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Review: SuSE 7.0 Professional

SuSE ships with a colossal number of packages and you may have a hard

time choosing from over 1800 applications. If you were looking to fill

up some space on your monster I-should-be-on-a-server hard drive then

SuSE has a solution, a full install that will take up 6.5GB.

There's a huge amount of software here and you've got plenty of

alternatives. Don't want sendmail? Well, there's postfix. StarOffice a

little too bloated? Then maybe you could try Abiword. Wanna try running

Windows applications, you could use WINE or Vmware.

Since I was already running SuSE 6.4 on my system I first tried the

upgrade. That went off smoothly enough and I was soon running SuSE 7.

All packages were detected and upgraded. Next, I tried a clean

installation which went off smoothly as well. I chose the default with

office install which is just the default installation with StarOffice on

top. No problems here either.

Post-installation hardware detection worked great except for the sound

card. My sound card, an Ensoniq AudioPCI, was detected but there was

some problem loading the modules. I couldn't figure out the problem and

subsequent installations didn't fix it. SuSE Linux also includes the

commercial version of the OSS modules. I was eager to try these out but

they don't support PCI sound cards. Everything else however worked fine.

The network card was detected and configured. Printer setup was a snap,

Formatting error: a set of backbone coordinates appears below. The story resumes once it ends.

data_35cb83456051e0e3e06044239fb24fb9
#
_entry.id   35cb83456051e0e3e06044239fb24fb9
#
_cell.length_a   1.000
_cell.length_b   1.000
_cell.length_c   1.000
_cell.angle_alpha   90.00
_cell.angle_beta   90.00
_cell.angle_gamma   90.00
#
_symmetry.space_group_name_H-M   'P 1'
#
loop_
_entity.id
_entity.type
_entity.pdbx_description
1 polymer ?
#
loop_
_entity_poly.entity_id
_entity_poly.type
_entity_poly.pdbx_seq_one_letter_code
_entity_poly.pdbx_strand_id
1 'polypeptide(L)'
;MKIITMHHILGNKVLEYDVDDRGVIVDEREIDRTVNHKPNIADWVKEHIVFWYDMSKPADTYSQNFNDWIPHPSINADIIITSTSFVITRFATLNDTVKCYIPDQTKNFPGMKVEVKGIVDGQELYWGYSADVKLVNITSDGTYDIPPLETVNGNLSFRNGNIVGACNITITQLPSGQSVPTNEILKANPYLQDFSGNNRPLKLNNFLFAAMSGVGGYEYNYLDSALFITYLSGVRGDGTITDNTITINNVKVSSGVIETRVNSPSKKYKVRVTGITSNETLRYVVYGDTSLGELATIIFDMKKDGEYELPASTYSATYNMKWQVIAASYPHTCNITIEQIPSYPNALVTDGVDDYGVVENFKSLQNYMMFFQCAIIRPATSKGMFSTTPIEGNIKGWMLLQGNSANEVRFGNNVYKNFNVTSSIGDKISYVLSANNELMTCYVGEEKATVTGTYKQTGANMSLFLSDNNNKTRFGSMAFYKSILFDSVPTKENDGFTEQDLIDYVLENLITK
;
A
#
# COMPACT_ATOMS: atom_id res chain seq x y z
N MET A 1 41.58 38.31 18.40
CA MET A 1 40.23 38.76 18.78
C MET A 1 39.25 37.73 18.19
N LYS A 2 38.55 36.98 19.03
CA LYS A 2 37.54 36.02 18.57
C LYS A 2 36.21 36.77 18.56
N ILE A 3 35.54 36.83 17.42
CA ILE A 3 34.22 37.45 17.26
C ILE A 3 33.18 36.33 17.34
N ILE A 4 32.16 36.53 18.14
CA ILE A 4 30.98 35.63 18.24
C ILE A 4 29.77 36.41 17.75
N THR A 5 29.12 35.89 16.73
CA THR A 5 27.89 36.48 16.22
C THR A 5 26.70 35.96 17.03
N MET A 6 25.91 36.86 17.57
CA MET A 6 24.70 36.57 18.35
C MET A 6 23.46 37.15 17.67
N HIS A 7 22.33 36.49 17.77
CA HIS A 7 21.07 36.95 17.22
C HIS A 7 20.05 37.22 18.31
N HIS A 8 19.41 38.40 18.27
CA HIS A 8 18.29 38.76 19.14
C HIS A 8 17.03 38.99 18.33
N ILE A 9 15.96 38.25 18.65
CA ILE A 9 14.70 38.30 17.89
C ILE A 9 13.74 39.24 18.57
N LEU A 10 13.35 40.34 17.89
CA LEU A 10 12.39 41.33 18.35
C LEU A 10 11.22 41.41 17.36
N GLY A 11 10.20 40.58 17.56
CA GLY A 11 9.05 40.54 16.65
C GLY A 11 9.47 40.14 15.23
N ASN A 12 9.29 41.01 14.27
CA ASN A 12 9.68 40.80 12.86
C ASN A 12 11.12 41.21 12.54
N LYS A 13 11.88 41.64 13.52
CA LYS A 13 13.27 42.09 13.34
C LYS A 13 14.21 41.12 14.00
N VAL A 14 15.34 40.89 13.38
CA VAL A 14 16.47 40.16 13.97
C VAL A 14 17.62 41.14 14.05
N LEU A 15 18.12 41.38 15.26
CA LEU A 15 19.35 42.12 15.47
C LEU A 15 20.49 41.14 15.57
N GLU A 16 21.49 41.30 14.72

I was able to setup a remote windows printer and also print a test page

in a jiffy. Samba printing was something that didn't quite work right,

at least for me, in version 6.4 but in 7.0 it worked straight out of the


Once I booted into the system, it was a different story. If you're

expecting something really revolutionary then you're likely to be

disappointed. The kernel is 2.2.16 with the usual bunch of patches to

support USB and ReiserFS. These two were there in the previous versions

too. I've been using Reiser for a while now and it works really well.

SuSE 7.0 includes XFree86 4.0 but some reason it installed XFree86 3 as

well. More weirdness awaits, running the SuSE X configuration tool Sax

will configure the system to use XFree86 3 but to use XFree86 4 you need

to use sax2. Sax2 however did not quite work. By default it would start

up in some weird refresh rate and resolution combination leaving me

staring at a blank screen and the blinking green light on the monitor.